Part 1: Elle‘s Joe Zee Puts It All on the Line for Sundance Channel
Part 3: How Elle‘s Joe Zee Broke Into Fashion (and How You Can Too)

Elle‘s Joe Zee Reveals Exactly What a Magazine Creative Director Does


As creative director for Elle, Joe Zee describes his as an “interesting, sort of nebulous title.”

“I work with all the visuals from cover to cover, so when you read the magazine, whether it’s the model, the celebrity, the styling, the fashion, the photography, all those things come into my play,” Zee explained in our Media Beat interview. “It’s really sort of helping to define a visual signature for the magazine.”

And @mrjoezee gets pummeled with questions daily from women trying to mimic the seemingly effortless style of their favorite celebs. The number one question he gets? No, not that white pants after Labor Day thing — seriously, are we still discussing that?

“I think the biggest question I get all the time is people want my job. How do I do what you do?” said Zee. “I love my job, and it definitely is glamorous after all these years. But there was a lot of years of no glamour to get to that point.”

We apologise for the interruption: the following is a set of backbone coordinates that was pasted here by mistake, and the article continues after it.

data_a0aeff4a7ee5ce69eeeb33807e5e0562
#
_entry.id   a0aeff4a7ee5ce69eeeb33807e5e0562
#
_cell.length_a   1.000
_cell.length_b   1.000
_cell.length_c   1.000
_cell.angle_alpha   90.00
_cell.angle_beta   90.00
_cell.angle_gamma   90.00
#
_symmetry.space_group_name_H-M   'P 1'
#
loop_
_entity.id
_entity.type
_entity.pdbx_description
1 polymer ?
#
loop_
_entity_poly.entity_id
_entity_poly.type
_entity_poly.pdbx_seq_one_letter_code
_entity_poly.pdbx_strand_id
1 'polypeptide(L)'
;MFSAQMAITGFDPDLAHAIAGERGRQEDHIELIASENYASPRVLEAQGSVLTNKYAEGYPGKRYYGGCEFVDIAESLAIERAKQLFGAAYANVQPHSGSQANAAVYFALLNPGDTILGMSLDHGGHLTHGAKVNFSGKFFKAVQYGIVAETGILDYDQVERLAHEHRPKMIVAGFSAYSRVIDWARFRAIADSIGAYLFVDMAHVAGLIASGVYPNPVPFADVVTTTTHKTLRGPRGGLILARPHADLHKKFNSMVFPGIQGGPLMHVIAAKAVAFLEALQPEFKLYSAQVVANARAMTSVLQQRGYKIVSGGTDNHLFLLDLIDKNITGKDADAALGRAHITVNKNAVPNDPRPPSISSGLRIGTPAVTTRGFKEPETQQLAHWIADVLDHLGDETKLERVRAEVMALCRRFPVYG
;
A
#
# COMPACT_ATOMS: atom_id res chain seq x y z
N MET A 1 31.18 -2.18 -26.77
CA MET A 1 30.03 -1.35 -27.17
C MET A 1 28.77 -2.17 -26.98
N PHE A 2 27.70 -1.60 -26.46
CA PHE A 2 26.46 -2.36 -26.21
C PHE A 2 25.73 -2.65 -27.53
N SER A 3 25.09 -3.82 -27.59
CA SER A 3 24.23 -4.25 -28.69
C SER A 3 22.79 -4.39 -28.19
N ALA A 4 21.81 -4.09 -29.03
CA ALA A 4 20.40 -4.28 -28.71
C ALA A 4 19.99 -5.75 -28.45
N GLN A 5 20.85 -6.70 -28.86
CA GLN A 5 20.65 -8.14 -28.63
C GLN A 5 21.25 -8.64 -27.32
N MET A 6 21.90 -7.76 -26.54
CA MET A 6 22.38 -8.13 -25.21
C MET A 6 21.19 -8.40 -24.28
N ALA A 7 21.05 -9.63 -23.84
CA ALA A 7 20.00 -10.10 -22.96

Part 1: Elle‘s Joe Zee Puts It All on the Line for Sundance Channel
Part 3: How Elle‘s Joe Zee Broke Into Fashion (and How You Can Too)

Elle‘s Joe Zee Puts It All on the Line for Sundance Channel


In All on the Line with Joe Zee, Elle creative director Joe Zee helps struggling fashion designers save their businesses. And, although reality shows come a dime a dozen these days, Zee says the decision to step in front of the camera for Sundance Channel was not taken lightly.

“I loved the idea of being able to do this, but it was important to me that it be authentic. It was important to me that it be original, and that it would be genuine, and that I could actually come in there and help people,” Zee said in our Media Beat interview.

And he says that the many sides of his personality you see in the show are the real deal.